And not only for Mill. Liberalism, as it developed through the 18th and 19th centuries, was characterized by its focus on the individual. One would hope that is still is — that the individual, his rights and his happiness are justly at the center of government action; that civic life lies at the heart of the liberal project. For some, including Mill, this means progressive reforms. For others, like Edmund Burke, this means a conservative safeguarding of traditional institutions, such as the family and monarchy. Liberalism is, therefore, not a comprehensive political philosophy, but an approach to politics, one that prides the individual above the group in all matters. Terrell invokes the support of “gay marriage, abortion, immigration” as social issues in which “fake-liberals” like Bill Clinton and Barack Obama distinguish themselves from the far-right, characterizing support for these things as centrist. But an even passing knowledge of the history of thought demonstrates that the right to marry whom one chooses, the right to control one’s reproductive fate, and the right to live, work and love whoever and whenever one wishes, despite where one might have been born, are all liberal notions, though not necessarily progressive ones. Expanding freedom within the institution of marriage, for example, has been viewed by many as an essential conservative position, one aimed at preserving marriage and the family as important institutions in the face of changing cultural norms. All the issues Terrell lists, however, do demand that the individual be allowed to pursue his own course, even if that course conflicts with custom, tribe, family or nation. It is this glorification of the individual that is at the heart of liberalism, that is liberalism’s great insight.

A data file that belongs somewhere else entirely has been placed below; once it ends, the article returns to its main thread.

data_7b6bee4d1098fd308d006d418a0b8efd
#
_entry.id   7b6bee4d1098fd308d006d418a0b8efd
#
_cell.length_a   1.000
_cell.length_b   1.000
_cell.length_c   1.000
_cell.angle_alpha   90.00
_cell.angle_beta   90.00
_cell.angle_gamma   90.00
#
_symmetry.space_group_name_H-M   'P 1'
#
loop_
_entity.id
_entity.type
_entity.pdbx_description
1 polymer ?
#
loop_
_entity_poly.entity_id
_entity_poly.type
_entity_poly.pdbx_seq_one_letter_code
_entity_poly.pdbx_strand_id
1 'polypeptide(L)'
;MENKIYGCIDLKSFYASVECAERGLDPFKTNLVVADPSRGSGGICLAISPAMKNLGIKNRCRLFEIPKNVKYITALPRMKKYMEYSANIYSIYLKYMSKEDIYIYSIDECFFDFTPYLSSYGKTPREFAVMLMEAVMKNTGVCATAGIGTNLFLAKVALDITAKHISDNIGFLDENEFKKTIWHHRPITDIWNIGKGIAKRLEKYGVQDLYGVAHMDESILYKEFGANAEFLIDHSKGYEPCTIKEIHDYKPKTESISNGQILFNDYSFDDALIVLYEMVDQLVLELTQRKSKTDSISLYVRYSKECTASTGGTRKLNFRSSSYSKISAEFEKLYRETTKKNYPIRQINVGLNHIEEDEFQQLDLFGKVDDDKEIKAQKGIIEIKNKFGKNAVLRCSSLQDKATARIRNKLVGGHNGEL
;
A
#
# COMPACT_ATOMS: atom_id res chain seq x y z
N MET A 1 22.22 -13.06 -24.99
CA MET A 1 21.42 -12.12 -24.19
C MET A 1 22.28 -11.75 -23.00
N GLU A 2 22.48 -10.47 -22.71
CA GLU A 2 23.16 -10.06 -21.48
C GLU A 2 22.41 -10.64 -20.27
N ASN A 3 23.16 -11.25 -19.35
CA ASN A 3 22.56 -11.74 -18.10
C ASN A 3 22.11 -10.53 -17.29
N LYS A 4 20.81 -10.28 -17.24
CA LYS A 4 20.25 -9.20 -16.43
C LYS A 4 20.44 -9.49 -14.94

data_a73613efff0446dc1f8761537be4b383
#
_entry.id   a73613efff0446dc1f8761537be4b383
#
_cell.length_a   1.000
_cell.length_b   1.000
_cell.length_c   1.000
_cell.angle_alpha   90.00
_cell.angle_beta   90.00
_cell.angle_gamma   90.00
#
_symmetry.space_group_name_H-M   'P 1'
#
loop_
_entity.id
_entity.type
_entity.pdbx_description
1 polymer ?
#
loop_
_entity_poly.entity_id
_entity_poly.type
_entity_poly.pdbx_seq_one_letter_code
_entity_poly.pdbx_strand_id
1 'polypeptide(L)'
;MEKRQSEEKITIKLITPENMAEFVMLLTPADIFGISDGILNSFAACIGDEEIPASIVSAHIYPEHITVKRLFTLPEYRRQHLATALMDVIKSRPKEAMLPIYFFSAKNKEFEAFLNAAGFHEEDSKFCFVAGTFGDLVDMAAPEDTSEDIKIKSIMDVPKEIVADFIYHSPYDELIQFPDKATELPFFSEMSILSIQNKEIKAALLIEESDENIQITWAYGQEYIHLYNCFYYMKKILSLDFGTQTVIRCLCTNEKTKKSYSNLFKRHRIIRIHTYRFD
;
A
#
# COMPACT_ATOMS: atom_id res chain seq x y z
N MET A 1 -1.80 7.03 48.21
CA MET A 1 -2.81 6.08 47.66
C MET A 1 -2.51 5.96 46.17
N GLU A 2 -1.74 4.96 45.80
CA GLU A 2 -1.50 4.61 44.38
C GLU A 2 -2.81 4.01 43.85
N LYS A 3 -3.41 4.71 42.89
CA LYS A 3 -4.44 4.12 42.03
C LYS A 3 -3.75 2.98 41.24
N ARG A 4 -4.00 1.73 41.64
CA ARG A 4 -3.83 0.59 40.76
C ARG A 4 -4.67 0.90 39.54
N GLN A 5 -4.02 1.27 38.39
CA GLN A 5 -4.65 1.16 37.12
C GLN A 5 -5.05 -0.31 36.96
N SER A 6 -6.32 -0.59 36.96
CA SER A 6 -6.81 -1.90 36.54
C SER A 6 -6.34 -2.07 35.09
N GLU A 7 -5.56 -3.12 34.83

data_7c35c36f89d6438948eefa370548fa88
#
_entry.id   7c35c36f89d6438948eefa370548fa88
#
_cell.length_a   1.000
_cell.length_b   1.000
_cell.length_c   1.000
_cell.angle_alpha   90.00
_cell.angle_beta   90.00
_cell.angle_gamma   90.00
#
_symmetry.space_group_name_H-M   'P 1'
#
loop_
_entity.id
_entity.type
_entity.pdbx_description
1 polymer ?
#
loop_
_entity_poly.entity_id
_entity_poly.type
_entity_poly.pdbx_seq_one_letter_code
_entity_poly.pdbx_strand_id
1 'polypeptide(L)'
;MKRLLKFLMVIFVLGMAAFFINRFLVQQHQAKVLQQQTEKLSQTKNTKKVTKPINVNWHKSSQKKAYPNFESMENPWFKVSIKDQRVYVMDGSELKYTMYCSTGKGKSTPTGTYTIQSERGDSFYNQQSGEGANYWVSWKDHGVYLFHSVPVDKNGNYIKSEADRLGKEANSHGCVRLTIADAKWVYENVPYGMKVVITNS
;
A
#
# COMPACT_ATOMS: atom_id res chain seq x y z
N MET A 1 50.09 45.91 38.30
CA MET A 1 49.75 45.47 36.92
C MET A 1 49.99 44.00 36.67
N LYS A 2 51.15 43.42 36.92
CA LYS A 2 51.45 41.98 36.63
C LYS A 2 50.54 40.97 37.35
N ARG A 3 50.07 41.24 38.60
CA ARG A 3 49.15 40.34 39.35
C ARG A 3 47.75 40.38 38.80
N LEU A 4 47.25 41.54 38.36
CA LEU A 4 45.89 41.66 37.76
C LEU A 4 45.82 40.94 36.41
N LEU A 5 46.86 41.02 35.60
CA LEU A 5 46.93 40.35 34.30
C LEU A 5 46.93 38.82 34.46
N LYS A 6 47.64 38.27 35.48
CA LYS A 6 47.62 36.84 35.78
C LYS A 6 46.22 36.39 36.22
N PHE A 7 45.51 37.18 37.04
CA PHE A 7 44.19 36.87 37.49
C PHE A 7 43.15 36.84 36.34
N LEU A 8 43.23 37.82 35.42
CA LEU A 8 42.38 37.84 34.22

And it is because of this great insight and because of the fear of its loss that I get nervous when I see people whom I should consider political allies rejecting the liberal label. Because anyone — conservative, progressive — is a threat to freedom if not a liberal. I would argue that the crisis we face today is that too many people across the political spectrum reject liberalism. On the right, this has come in the form of the defeat of neoconservatives by a dangerous breed of far-right nationalists. On the left, it has been the rejection of the Third Way politics of New Labour and the Democratic Leadership Committee in favor of a populist progressivism that has nearly as little respect for the individual as its far-right counterpart. “Not Me, Us,” right? Well, no. Me. Because it is in the gathering of all the individual “Me”‘s, each pursuing our own happiness, where freedom is found.
As Mill wrote in his seminal On Liberty:
The only freedom which deserves the name is that of pursuing our own good in our own way. Each is the proper guardian of his own health, whether bodily, or mental or spiritual. Mankind are greater gainers by suffering each other to live as seems good to themselves, than by compelling each to live as seems good to the rest.
This is why I am a liberal. This is why I fear the day that we are not, at least a majority of us, all liberals. I am very much a progressive. I believe that human beings can make the world a better place for ourselves. I believe that this improvement comes in the form of improving the lot of all though discovery, technology and innovation. I believe there is a role for governments in this project. But, before I am a progressive, I am a liberal. I know that any progress that disregards and disrespects the individual and the individual’s rights is not progress I am willing to support. I know with absolute certainty that the aim of progress is that the individual human being enjoys more freedom and more comfort. Outside of this, all progress is merely tyranny by another name.